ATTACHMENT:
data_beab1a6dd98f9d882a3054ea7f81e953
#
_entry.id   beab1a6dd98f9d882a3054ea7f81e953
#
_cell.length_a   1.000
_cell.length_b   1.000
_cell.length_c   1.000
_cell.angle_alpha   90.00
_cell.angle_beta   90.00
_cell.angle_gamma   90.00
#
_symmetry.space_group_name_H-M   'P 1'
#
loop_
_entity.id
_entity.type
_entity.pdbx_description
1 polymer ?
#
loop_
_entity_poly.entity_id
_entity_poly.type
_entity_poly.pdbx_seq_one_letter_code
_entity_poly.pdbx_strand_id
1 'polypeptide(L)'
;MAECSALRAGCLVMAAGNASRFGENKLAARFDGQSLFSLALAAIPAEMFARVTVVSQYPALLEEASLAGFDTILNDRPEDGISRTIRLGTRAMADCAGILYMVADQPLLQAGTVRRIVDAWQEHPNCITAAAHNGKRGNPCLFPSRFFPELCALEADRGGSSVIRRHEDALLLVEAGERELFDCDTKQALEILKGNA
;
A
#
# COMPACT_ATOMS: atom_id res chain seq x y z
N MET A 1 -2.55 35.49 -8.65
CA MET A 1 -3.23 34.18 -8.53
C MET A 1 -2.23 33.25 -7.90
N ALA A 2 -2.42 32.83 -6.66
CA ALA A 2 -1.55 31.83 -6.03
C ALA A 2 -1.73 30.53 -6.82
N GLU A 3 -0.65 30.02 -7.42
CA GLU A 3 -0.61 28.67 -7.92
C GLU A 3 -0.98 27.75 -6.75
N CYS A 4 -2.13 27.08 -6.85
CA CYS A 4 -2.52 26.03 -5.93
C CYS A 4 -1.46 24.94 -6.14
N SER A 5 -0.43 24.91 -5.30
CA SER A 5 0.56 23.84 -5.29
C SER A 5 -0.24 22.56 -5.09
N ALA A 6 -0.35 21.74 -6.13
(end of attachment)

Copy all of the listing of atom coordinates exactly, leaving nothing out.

data_beab1a6dd98f9d882a3054ea7f81e953
#
_entry.id   beab1a6dd98f9d882a3054ea7f81e953
#
_cell.length_a   1.000
_cell.length_b   1.000
_cell.length_c   1.000
_cell.angle_alpha   90.00
_cell.angle_beta   90.00
_cell.angle_gamma   90.00
#
_symmetry.space_group_name_H-M   'P 1'
#
loop_
_entity.id
_entity.type
_entity.pdbx_description
1 polymer ?
#
loop_
_entity_poly.entity_id
_entity_poly.type
_entity_poly.pdbx_seq_one_letter_code
_entity_poly.pdbx_strand_id
1 'polypeptide(L)'
;MAECSALRAGCLVMAAGNASRFGENKLAARFDGQSLFSLALAAIPAEMFARVTVVSQYPALLEEASLAGFDTILNDRPEDGISRTIRLGTRAMADCAGILYMVADQPLLQAGTVRRIVDAWQEHPNCITAAAHNGKRGNPCLFPSRFFPELCALEADRGGSSVIRRHEDALLLVEAGERELFDCDTKQALEILKGNA
;
A
#
# COMPACT_ATOMS: atom_id res chain seq x y z
N MET A 1 -2.55 35.49 -8.65
CA MET A 1 -3.23 34.18 -8.53
C MET A 1 -2.23 33.25 -7.90
N ALA A 2 -2.42 32.83 -6.66
CA ALA A 2 -1.55 31.83 -6.03
C ALA A 2 -1.73 30.53 -6.82
N GLU A 3 -0.65 30.02 -7.42
CA GLU A 3 -0.61 28.67 -7.92
C GLU A 3 -0.98 27.75 -6.75
N CYS A 4 -2.13 27.08 -6.85
CA CYS A 4 -2.52 26.03 -5.93
C CYS A 4 -1.46 24.94 -6.14
N SER A 5 -0.43 24.91 -5.30
CA SER A 5 0.56 23.84 -5.29
C SER A 5 -0.24 22.56 -5.09
N ALA A 6 -0.35 21.74 -6.13